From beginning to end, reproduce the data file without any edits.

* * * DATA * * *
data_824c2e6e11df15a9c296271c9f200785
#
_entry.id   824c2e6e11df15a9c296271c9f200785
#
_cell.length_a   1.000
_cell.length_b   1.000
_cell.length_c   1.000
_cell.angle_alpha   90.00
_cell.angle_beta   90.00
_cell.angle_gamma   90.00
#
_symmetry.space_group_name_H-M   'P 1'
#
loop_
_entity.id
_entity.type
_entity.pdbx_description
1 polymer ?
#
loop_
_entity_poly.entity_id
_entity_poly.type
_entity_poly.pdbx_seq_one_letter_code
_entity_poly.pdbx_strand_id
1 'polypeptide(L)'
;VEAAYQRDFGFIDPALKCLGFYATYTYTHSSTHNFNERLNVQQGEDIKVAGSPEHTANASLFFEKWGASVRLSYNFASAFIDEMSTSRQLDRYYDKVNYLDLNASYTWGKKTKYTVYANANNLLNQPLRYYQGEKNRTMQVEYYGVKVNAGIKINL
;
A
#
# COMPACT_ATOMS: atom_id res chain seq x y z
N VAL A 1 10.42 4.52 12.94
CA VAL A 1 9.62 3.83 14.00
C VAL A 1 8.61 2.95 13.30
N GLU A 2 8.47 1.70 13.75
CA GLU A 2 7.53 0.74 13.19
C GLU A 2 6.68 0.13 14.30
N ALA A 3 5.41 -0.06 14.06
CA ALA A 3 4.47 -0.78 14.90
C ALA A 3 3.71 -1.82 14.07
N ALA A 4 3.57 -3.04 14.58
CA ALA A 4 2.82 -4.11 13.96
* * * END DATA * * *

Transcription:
data_824c2e6e11df15a9c296271c9f200785
#
_entry.id   824c2e6e11df15a9c296271c9f200785
#
_cell.length_a   1.000
_cell.length_b   1.000
_cell.length_c   1.000
_cell.angle_alpha   90.00
_cell.angle_beta   90.00
_cell.angle_gamma   90.00
#
_symmetry.space_group_name_H-M   'P 1'
#
loop_
_entity.id
_entity.type
_entity.pdbx_description
1 polymer ?
#
loop_
_entity_poly.entity_id
_entity_poly.type
_entity_poly.pdbx_seq_one_letter_code
_entity_poly.pdbx_strand_id
1 'polypeptide(L)'
;VEAAYQRDFGFIDPALKCLGFYATYTYTHSSTHNFNERLNVQQGEDIKVAGSPEHTANASLFFEKWGASVRLSYNFASAFIDEMSTSRQLDRYYDKVNYLDLNASYTWGKKTKYTVYANANNLLNQPLRYYQGEKNRTMQVEYYGVKVNAGIKINL
;
A
#
# COMPACT_ATOMS: atom_id res chain seq x y z
N VAL A 1 10.42 4.52 12.94
CA VAL A 1 9.62 3.83 14.00
C VAL A 1 8.61 2.95 13.30
N GLU A 2 8.47 1.70 13.75
CA GLU A 2 7.53 0.74 13.19
C GLU A 2 6.68 0.13 14.30
N ALA A 3 5.41 -0.06 14.06
CA ALA A 3 4.47 -0.78 14.90
C ALA A 3 3.71 -1.82 14.07
N ALA A 4 3.57 -3.04 14.58
CA ALA A 4 2.82 -4.11 13.96